Integrated Reentry and Employment Strategies: Reducing Recidivism and Promoting Job Readiness

October 2, 2013 Comments off

Integrated Reentry and Employment Strategies: Reducing Recidivism and Promoting Job Readiness
Source: Council of State Governments

The Integrated Reentry and Employment Strategies white paper was written to address the challenges that service providers cannot successfully serve every adult on probation or leaving prison or jail who needs a job. There are simply not enough resources and attempting to serve everyone would be largely ineffective. Also, some individuals require intensive services and programming, while others perform better with lighter interventions and supervision.

The white paper can help policymakers, system administrators, and practitioners collaboratively determine whether resources are focused on the right people, with the right interventions, at the right time.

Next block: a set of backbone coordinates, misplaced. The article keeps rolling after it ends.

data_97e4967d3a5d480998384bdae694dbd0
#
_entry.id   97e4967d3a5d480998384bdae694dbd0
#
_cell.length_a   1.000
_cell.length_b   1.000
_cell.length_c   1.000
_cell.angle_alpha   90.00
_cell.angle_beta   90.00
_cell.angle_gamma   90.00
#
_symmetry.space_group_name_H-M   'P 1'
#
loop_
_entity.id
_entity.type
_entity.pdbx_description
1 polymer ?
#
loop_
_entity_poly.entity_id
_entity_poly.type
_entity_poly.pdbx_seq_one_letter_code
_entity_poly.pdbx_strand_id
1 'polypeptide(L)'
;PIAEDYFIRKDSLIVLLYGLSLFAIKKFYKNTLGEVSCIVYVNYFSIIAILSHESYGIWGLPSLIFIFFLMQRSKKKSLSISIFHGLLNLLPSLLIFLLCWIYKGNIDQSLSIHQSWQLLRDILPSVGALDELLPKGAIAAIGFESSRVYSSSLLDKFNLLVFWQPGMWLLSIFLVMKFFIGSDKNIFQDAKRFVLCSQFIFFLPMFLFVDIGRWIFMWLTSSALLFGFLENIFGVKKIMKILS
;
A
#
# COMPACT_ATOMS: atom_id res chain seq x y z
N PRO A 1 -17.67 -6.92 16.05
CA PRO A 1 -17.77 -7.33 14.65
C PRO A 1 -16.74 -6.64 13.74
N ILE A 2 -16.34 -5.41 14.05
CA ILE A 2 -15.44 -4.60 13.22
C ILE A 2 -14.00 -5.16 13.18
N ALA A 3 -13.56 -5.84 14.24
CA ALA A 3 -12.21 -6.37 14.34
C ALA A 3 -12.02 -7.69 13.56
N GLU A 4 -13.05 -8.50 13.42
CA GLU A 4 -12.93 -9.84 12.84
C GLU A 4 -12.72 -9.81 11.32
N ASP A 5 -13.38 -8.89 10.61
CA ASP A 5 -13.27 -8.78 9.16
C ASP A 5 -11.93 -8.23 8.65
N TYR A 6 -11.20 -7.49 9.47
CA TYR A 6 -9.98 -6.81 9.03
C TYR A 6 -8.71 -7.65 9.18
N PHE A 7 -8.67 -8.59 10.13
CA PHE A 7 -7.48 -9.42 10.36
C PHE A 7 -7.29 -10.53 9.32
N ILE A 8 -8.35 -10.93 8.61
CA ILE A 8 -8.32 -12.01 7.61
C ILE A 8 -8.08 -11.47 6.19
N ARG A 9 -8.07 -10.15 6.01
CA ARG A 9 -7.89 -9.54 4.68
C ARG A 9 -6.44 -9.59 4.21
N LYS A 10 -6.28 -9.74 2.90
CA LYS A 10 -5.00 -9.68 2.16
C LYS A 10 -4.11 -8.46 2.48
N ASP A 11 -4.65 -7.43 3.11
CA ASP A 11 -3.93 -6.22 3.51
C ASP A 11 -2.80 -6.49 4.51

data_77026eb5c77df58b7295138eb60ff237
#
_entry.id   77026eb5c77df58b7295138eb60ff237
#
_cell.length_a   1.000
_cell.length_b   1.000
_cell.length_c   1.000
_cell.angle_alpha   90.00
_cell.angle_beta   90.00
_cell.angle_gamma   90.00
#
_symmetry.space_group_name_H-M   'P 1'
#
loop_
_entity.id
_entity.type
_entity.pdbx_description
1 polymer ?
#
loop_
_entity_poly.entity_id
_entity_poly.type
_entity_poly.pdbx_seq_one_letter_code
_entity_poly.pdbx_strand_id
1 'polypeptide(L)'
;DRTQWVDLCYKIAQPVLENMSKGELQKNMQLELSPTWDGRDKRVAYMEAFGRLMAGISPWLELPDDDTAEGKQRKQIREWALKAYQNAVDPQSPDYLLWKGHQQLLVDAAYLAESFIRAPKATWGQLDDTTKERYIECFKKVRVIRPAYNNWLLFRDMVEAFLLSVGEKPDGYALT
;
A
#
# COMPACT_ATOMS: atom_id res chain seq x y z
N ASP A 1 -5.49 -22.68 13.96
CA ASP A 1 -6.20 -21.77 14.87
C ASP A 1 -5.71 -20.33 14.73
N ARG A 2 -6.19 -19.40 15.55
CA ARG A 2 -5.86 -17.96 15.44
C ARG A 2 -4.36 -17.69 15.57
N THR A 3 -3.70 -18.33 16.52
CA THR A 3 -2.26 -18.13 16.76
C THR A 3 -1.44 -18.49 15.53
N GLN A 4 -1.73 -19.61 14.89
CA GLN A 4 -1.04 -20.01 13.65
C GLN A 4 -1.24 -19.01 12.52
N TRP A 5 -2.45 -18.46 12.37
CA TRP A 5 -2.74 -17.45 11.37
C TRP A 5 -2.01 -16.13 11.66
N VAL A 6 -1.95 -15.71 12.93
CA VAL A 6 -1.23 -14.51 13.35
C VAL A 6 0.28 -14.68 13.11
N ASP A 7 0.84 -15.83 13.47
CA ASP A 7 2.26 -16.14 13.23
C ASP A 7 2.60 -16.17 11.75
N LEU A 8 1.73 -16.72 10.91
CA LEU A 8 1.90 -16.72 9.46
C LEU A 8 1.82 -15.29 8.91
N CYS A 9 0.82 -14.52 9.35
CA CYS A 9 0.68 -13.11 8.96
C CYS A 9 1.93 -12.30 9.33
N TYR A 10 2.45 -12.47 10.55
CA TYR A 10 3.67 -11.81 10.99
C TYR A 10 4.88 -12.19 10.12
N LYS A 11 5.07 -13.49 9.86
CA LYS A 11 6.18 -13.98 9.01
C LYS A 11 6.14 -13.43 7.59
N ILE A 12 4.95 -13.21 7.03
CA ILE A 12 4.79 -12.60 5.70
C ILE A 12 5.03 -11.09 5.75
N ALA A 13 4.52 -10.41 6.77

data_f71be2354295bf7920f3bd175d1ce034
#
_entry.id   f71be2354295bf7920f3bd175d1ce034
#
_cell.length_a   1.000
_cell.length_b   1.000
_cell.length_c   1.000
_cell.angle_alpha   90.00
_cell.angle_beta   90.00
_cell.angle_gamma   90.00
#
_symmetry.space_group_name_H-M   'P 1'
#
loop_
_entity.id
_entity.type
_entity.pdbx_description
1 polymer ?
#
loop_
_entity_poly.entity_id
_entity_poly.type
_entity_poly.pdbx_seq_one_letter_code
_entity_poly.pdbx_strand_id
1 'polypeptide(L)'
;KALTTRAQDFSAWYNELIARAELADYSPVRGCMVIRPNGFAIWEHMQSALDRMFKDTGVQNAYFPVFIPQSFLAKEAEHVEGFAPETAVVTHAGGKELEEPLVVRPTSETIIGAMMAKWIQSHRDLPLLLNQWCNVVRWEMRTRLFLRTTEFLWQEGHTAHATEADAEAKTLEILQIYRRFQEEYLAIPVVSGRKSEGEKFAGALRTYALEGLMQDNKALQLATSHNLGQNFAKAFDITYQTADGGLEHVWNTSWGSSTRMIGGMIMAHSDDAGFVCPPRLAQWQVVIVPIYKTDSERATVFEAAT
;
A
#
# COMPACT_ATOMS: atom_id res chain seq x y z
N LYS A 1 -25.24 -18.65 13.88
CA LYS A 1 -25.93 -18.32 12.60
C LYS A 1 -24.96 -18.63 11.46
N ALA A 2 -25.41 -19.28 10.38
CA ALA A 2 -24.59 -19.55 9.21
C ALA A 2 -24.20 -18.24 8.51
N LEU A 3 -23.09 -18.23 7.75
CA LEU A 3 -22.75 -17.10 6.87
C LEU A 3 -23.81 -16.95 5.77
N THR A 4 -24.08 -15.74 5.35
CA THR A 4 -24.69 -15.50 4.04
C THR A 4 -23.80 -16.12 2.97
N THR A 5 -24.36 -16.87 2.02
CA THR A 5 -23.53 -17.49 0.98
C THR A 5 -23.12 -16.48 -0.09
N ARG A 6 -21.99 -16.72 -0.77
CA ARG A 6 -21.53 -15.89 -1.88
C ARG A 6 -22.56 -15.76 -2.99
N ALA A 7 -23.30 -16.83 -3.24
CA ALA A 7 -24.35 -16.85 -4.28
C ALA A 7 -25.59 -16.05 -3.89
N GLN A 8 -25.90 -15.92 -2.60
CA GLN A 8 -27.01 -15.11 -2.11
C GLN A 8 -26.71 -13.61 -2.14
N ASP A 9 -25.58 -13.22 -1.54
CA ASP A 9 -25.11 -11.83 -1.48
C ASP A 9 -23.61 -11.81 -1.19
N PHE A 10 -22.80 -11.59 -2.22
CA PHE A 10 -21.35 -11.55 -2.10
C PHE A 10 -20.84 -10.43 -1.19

State Lotteries

August 2, 2013 Comments off

State Lotteries
Source: Council of State Governments

In March 2013, Wyoming became the 44th state to legalize the operation of a state lottery. Lottery sales across all states totaled nearly $69 billion in 2012, with profits of more than $19 billion. Most states use at least some of that revenue to fund education and 17 states mandate that revenue be used exclusively for this purpose.

State Cigarette Taxes 2013

July 29, 2013 Comments off

State Cigarette Taxes 2013
Source: Council of State Governments

Cigarette taxes are a means both to raise state revenue and to discourage the use of tobacco. Cigarette taxes range significantly across states, as does the amount of revenue collected on such taxes. Revenues from state taxes on tobacco totaled more than $17 billion in 2012, representing 2.2 percent of all state tax revenue.